The Theatrical Legend of Mrs. Fiske

December 19 is the birthday of Minnie Maddern Fiske (Marie Augusta Davey, 1865-1932), almost invariably known in her day as “Mrs. Fiske”. (The use of a husband’s patronymic in combination with a married woman’s honorific as a stage name was a tradition that went all the way back to the Restoration, when women were first allowed to act on the English stage. The theatre was one of the few fields where women could work at all, let alone flourish. It was not unusual for a woman of the theatre to far outshine in fame and accomplishment the husband whose name she bore. Famous examples include Mrs. Siddons and Mrs. Patrick Campbell. Mrs. Fiske was one of the last, if not the last, to style herself this way.)

I bet you’ve heard the name — George Sanders’ Addison DeWitt utters it archly in All About Eve (1950).  He uses the name as an insult, as shorthand to indicate that something is out of date.  But in her own day, she was a force of change, a major factor in America’s transition from the old-school melodrama into realism.

Minnie was born into a theatrical family. Her mother had come to America from England with her six siblings as part of the family orchestra run by their father Richard Maddern. Of the seven siblings, the two brothers went on to be bandmasters, one sister married a stage carpenter, one sister married actor William Hodges: and three sisters became successful famous actresses: Mary, Emma and Lizzie. One of Minnie’s cousins Elizabeth Maddern, later became the first wife of Jack London. Lizzie married actor and theatrical manager Thomas Davey, who managed a chain of theatre houses in the south and west. Their child was born in New Orleans just a few months after the end of the Civil War. Minnie was acting onstage by age three. It was only natural and sensible for to take the Maddern name for her stage handle, given its fame.

At six she appeared in Boucicault’s Hunted Down and other plays in New York. A decade later she was already a leading lady in adult roles. At 17 she married LeGrand White, a musician she’d worked with while starring in the play Fogg’s Ferry. The liaison lasted six years. In 1890 she made the more fortuitous match, to Harrison Grey Fiske, editor and publisher of the Dramatic Mirror, and soon to be an important producer, director and playwright himself. Minnie briefly retired from acting, then returned as a director and playwright. Her own plays included A Light from St. Agnes and The White Flower, both 1896, and The Rose and The Eyes of the Heart, both 1905.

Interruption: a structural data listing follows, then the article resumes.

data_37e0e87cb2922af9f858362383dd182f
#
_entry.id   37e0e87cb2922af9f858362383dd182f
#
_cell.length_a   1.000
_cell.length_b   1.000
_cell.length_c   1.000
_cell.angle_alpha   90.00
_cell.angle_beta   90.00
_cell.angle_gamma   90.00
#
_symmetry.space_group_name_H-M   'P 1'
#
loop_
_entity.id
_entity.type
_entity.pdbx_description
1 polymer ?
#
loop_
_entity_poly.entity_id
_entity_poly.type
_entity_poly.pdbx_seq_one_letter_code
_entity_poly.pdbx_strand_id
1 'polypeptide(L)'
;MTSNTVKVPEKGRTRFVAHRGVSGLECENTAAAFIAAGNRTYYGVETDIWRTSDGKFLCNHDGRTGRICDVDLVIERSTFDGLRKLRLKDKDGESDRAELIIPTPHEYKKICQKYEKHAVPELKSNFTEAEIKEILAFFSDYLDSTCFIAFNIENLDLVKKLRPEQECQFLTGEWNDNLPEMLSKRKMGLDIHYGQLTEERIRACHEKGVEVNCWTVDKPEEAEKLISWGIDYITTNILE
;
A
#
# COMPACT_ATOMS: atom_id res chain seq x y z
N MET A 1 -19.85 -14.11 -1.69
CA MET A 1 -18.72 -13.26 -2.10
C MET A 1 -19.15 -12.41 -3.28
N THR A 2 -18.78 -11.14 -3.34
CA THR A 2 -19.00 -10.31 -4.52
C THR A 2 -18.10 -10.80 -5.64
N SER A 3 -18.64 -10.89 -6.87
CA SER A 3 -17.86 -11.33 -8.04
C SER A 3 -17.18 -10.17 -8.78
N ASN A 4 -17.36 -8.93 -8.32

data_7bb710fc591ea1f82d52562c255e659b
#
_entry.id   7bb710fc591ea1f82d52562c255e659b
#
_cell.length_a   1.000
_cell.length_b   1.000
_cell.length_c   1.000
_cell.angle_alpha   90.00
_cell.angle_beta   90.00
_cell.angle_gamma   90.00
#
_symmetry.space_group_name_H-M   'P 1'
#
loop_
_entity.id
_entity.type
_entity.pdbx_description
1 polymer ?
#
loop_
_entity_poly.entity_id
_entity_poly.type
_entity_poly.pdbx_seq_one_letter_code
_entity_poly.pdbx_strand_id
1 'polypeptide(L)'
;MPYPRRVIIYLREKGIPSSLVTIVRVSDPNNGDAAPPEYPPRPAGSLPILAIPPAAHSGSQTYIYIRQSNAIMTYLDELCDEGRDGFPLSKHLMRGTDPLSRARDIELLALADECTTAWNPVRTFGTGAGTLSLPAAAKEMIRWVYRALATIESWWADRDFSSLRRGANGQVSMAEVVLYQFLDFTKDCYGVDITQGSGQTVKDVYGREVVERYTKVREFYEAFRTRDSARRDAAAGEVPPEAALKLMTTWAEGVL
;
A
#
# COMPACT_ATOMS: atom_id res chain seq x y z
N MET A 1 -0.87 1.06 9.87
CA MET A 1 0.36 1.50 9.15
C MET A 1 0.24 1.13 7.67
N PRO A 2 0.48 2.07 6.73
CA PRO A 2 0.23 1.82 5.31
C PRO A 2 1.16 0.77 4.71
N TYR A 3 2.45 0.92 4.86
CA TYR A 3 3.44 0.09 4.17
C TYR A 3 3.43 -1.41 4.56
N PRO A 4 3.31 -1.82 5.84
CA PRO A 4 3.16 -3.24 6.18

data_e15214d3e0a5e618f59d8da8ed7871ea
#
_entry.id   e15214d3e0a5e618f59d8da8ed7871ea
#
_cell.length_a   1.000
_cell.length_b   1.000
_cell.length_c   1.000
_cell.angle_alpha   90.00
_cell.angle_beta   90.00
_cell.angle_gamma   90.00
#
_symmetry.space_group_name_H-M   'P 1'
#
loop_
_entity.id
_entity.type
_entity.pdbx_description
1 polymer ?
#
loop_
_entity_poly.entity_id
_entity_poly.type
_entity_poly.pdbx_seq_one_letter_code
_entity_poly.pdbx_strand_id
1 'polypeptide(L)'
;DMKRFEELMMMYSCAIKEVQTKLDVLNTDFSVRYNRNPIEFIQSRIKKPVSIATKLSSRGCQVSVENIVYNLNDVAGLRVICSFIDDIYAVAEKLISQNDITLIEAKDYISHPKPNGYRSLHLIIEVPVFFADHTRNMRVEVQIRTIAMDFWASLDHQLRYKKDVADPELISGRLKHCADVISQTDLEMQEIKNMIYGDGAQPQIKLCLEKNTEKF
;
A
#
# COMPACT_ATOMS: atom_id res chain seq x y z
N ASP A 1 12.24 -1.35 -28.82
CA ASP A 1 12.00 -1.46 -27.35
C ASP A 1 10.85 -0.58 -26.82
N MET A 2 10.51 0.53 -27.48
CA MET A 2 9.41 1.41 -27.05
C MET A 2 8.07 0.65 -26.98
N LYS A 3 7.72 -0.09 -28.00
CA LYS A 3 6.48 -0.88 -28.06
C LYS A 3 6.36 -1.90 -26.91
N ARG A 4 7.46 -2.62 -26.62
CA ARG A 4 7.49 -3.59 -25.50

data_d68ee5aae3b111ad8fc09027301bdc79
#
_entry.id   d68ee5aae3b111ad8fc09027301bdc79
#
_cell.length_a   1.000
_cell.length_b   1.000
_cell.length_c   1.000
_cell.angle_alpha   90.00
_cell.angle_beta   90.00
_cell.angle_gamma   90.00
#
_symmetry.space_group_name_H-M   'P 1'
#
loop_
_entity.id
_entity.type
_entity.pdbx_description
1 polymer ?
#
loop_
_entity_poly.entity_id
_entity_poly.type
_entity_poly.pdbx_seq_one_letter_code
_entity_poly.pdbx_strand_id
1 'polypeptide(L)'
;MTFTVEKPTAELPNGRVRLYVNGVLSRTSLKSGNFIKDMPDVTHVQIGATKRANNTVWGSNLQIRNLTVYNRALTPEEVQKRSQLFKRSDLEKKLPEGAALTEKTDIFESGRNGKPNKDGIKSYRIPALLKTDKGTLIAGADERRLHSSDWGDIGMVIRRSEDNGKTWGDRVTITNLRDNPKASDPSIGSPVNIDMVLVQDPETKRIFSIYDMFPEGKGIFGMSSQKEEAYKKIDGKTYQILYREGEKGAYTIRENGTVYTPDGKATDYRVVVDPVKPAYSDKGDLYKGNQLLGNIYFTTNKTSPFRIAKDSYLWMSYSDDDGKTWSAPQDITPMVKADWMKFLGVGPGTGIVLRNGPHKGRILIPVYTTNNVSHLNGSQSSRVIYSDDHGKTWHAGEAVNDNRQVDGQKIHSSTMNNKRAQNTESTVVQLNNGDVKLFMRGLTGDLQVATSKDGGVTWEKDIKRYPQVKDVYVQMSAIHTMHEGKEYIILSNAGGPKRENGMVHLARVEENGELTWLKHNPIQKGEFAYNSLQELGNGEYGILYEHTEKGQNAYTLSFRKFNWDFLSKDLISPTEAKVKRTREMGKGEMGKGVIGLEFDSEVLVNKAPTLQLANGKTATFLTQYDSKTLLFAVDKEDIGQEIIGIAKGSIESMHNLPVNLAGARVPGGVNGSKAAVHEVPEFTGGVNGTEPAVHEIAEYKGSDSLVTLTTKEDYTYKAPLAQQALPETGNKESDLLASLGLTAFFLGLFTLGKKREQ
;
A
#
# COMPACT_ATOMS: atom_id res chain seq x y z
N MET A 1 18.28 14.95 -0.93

In 1897, she starred in the first stage adaptation of Thomas Hardy’s Tess of the D’Urbervilles (the novel had only been published five years previously). She later revived this popular role in 1902. In 1899 she produced, directed and starred in Becky Sharp, Langdon Mitchell’s adaptation of Vanity Fair. Probably her most popular stage role, she later revived it in 1904 and 1911. Other than this, she is best known as being the premier interpreter and promoter of the works (and aesthetics) of Ibsen in the U.S., starring in A Doll’s House (1902) Hedda Gabler (1903, 1904), Rosmersholm (1907), Pillars of  Society (1910), and Ghosts (1927). Other notable parts included the title roles in Salvation Nell (1907), Madame Sand (about George Sand, 1917), and Mis’ Nelly of N’Orleans (1919). In 1928 she returned to Shakespeare (one of her first roles as a child had been one of the young Princes in Richard III), in productions of Much Ado About Nothing and The Merry Wives of Windsor. Her last role was Mrs. Malaprop in a 1932 revival of The Rivals.

In the mid teens she committed her two most famous roles to film, in Tess of the D’Urbervilles (1913) and Vanity Fair (1915), her only two movies.

In 1917, a book was published entitled Mrs. Fiske, Her Views on Actors, Acting and The Problems of Production, which she dictated to Alexander Woollcott. You can read that fascinating book here. 

Mrs. Fiske and her husband were tireless opponents of the Theatrical Syndicate. She was also an important and influential early animal right activist.

When Mrs. Fiske became famous, she also assisted the careers of her family members. Mary Maddern appeared alongside her niece in many productions. Emma married theatrical manager Robert E. Stevens. Their children included Emily Stevens, a successful actress who appeared in many of Mrs. Fiske’s productions, and Robert Stevens, longtime director of the Rochester Community Players. Mrs. Fiske’s cousin Merle Maddern also appeared in many of her productions, and was a successful actress of stage and screen for decades, and was a member of Eva La Gallienne’s company for a number of years.



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